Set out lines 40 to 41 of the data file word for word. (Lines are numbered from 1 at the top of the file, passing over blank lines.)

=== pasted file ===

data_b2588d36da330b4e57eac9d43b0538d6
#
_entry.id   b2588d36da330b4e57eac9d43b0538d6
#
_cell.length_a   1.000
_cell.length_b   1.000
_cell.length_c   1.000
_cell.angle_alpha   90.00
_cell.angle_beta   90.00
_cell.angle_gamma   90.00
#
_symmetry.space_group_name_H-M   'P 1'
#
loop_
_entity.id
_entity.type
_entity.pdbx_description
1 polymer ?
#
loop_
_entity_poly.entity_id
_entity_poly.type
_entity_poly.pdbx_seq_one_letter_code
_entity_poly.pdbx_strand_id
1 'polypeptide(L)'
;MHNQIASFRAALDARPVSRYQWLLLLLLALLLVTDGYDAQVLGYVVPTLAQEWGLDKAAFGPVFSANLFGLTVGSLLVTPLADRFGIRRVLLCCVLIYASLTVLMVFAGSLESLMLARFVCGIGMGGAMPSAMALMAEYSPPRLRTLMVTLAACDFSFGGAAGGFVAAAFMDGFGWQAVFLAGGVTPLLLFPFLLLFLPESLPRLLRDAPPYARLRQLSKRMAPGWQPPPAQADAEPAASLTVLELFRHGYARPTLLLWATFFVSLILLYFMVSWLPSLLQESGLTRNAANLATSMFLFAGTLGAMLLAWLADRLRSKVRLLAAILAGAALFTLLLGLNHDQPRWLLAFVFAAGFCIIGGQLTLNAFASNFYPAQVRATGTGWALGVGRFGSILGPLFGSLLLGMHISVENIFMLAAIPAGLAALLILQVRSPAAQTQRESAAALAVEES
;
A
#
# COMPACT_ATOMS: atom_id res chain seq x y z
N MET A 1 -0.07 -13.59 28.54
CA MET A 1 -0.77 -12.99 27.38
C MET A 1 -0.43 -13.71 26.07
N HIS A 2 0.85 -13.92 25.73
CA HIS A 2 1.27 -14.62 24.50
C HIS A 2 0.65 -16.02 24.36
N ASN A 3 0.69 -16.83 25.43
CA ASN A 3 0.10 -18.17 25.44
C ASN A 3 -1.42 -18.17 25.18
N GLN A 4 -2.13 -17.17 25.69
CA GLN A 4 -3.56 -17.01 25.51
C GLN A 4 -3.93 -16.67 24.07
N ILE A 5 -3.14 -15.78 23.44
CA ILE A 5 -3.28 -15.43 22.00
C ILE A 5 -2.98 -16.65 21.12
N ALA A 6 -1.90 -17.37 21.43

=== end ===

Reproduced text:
N GLN A 4 -2.13 -17.17 25.69
CA GLN A 4 -3.56 -17.01 25.51